David Bourget (Western Ontario)
David Chalmers (ANU, NYU)
Rafael De Clercq
Jack Alan Reynolds
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Philosophy Compass 4 (1):69-81 (2009)
Neuroethics is a rapidly growing subfield, straddling applied ethics, moral psychology and philosophy of mind. It has clear affinities to bioethics, inasmuch as both are responses to new developments in science and technology, but its scope is far broader and more ambitious because neuroethics is as much concerned with how the sciences of the mind illuminate traditional philosophical questions as it is with questions concerning the permissibility of using technologies stemming from these sciences. In this article, I sketch the two branches of neuroethics, the applied and the philosophical, and illustrate how they interact. I also consider representative themes from each: the ethics of dampening memory and of cognitive enhancement, on the one hand, and the attack upon the reliability of deontological intuitions and upon free will, on the other.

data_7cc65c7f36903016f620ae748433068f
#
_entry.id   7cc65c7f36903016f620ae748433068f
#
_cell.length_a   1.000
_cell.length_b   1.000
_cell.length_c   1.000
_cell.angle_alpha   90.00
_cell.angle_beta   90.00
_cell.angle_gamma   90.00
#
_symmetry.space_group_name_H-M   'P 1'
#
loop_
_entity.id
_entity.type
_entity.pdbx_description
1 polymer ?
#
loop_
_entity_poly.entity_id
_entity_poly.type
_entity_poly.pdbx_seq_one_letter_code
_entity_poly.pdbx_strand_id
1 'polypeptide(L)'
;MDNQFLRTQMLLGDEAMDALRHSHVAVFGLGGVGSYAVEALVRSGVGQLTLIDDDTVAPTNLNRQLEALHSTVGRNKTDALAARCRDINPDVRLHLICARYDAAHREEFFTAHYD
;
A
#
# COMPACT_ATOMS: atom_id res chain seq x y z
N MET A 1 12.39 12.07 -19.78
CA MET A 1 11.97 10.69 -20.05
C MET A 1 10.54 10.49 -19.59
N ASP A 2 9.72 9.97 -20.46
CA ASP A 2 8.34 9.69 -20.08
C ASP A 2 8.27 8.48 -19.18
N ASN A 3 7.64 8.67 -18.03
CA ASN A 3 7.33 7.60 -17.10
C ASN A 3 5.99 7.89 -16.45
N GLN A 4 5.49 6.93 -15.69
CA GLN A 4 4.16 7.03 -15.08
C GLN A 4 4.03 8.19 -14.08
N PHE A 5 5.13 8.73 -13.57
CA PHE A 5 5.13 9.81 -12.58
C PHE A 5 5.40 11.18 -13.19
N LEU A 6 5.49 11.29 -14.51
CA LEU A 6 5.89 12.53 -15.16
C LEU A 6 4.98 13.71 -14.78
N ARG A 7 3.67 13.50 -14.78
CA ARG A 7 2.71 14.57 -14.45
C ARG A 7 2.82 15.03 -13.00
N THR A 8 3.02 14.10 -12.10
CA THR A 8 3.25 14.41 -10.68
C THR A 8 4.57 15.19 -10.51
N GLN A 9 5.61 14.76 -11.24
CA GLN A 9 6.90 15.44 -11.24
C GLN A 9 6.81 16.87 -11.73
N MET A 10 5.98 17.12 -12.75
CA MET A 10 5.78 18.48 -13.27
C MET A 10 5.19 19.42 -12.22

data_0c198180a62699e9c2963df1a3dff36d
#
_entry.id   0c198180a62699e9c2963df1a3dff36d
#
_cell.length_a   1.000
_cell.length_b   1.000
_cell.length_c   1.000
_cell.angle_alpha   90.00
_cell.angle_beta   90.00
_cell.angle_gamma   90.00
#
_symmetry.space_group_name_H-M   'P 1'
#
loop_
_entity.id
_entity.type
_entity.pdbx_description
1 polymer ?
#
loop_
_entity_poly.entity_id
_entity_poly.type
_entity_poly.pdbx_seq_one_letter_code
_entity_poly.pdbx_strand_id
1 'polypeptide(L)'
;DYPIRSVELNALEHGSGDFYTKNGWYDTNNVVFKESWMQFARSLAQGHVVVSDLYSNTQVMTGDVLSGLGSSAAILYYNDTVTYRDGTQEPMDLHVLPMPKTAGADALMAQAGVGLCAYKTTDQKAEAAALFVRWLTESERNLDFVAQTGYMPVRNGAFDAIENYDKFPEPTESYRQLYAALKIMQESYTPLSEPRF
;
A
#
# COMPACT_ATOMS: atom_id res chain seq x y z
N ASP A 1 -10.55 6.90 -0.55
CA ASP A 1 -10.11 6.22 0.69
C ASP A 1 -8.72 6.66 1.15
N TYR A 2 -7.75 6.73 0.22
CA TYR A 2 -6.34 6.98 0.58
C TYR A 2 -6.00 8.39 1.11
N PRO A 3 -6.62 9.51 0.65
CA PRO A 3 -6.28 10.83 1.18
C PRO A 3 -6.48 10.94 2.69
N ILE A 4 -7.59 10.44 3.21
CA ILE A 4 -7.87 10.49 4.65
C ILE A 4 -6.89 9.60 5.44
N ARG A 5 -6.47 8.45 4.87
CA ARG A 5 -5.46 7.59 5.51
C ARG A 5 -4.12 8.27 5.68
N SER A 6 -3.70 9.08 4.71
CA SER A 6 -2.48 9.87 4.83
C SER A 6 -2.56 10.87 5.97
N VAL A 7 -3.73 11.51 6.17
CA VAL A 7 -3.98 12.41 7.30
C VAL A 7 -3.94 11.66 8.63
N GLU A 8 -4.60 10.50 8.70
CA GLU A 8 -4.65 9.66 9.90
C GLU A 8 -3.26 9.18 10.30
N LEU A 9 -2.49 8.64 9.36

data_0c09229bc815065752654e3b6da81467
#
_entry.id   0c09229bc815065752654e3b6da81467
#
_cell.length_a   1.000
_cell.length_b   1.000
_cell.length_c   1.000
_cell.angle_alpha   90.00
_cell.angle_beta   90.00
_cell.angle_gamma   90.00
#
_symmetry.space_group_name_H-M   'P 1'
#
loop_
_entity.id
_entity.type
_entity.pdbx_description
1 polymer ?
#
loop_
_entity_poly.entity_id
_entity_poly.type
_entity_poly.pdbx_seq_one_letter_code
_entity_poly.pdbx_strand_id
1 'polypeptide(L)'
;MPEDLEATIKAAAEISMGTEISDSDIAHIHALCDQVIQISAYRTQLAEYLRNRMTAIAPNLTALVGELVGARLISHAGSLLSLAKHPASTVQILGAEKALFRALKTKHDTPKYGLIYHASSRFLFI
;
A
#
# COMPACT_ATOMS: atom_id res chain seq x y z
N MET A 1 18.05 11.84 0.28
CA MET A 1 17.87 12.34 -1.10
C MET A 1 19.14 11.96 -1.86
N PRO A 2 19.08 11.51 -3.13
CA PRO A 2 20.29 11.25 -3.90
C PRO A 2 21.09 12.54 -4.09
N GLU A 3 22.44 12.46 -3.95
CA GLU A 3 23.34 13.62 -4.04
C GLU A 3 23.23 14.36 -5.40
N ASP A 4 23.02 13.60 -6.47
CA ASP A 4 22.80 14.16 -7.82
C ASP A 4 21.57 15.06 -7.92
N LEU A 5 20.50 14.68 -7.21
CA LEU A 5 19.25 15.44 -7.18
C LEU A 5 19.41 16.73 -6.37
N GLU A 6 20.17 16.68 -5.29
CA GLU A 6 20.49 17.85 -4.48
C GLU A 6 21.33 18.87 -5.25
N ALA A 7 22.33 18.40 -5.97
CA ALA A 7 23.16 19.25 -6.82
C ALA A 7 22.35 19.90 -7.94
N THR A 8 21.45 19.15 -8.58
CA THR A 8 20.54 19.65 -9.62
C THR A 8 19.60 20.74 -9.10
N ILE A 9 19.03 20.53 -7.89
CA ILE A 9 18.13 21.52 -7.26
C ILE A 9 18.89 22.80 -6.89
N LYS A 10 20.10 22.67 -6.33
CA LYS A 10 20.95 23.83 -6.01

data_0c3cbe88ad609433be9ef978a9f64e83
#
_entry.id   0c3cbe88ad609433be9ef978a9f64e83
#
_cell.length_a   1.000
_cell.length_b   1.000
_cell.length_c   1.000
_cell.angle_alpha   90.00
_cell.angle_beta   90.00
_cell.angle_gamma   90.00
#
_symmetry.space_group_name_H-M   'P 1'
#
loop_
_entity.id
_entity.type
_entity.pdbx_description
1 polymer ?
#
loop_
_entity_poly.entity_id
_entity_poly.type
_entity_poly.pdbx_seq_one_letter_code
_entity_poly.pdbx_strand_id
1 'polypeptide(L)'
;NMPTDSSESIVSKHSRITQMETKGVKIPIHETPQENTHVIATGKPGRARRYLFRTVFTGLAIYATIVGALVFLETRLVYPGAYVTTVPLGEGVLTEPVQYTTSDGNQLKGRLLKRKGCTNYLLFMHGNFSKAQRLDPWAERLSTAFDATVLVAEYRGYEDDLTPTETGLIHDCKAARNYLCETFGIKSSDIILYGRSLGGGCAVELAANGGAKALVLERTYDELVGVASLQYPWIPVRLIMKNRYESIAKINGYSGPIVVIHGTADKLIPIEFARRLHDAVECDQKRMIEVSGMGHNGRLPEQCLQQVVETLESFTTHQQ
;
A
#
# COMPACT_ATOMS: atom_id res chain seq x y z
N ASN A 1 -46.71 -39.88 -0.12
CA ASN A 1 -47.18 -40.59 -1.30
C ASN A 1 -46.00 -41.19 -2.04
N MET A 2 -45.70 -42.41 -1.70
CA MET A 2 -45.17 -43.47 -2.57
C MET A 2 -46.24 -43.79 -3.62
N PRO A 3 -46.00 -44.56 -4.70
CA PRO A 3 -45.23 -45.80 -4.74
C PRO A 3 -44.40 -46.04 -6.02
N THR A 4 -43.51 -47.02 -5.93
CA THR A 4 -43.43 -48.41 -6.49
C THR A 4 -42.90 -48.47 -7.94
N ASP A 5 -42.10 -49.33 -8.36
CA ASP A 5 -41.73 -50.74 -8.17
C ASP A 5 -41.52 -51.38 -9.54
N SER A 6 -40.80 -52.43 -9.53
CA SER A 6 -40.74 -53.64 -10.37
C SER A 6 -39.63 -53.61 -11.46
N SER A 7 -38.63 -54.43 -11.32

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References found in this work BETA
Marc Hauser (2006). Moral Minds: How Nature Designed Our Universal Sense of Right and Wrong. Harper Collins.
Martha C. Nussbaum (2001). Upheavals of Thought: The Intelligence of Emotions. Cambridge University Press.
Citations of this work BETA
Alexandre Erler (2011). Does Memory Modification Threaten Our Authenticity? Neuroethics 4 (3):235-249.
Dirk Lindebaum & Effi Raftopoulou (forthcoming). What Would John Stuart Mill Say? A Utilitarian Perspective on Contemporary Neuroscience Debates in Leadership. Journal of Business Ethics.
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